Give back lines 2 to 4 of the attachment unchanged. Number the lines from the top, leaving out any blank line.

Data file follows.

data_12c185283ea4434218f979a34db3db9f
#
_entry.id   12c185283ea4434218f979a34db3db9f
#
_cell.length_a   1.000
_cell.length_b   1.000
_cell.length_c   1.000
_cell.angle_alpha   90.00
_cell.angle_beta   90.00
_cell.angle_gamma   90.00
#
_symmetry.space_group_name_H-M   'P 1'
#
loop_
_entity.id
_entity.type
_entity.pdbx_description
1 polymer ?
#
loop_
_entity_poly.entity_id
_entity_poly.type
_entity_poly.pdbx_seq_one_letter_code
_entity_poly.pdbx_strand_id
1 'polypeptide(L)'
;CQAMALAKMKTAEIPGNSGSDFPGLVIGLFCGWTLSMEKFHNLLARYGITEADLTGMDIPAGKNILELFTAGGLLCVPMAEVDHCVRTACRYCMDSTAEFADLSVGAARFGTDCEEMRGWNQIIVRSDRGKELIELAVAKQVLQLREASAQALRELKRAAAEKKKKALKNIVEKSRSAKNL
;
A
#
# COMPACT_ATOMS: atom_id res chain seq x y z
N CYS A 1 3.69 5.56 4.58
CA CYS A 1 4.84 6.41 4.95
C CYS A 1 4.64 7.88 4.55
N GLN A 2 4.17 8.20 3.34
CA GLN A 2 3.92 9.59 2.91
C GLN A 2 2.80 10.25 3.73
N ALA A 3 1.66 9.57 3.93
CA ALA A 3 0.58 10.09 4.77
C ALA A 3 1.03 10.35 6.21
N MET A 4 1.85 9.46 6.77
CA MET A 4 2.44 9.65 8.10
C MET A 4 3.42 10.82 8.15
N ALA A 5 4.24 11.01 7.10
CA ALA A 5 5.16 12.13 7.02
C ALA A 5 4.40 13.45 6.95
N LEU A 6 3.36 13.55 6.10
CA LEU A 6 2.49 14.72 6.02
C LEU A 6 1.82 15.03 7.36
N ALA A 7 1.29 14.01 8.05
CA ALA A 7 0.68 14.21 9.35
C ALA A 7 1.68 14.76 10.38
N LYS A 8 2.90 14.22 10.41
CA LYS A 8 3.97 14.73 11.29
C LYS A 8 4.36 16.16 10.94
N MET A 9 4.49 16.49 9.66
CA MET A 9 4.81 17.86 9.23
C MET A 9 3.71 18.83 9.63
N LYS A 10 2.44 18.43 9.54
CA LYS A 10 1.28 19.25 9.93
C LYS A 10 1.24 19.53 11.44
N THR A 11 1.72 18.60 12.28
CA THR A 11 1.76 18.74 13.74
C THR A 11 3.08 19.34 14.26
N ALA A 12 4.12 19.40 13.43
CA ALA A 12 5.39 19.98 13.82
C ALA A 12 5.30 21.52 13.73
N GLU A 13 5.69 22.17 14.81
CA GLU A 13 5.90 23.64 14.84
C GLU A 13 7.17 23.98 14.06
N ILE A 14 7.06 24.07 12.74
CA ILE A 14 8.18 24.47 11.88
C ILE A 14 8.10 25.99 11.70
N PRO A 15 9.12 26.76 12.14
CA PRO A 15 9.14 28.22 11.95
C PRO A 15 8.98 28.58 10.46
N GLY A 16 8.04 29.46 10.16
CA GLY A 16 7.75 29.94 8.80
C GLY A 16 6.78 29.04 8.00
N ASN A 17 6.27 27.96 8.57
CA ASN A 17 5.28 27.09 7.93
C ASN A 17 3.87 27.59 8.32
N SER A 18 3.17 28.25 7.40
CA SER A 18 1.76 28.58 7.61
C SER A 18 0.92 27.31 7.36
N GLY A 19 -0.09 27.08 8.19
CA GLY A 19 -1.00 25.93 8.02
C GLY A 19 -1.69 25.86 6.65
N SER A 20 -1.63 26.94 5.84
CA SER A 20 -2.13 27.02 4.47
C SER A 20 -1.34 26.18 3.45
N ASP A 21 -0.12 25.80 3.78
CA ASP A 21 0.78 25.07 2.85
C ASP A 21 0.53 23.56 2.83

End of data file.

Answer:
#
_entry.id   12c185283ea4434218f979a34db3db9f
#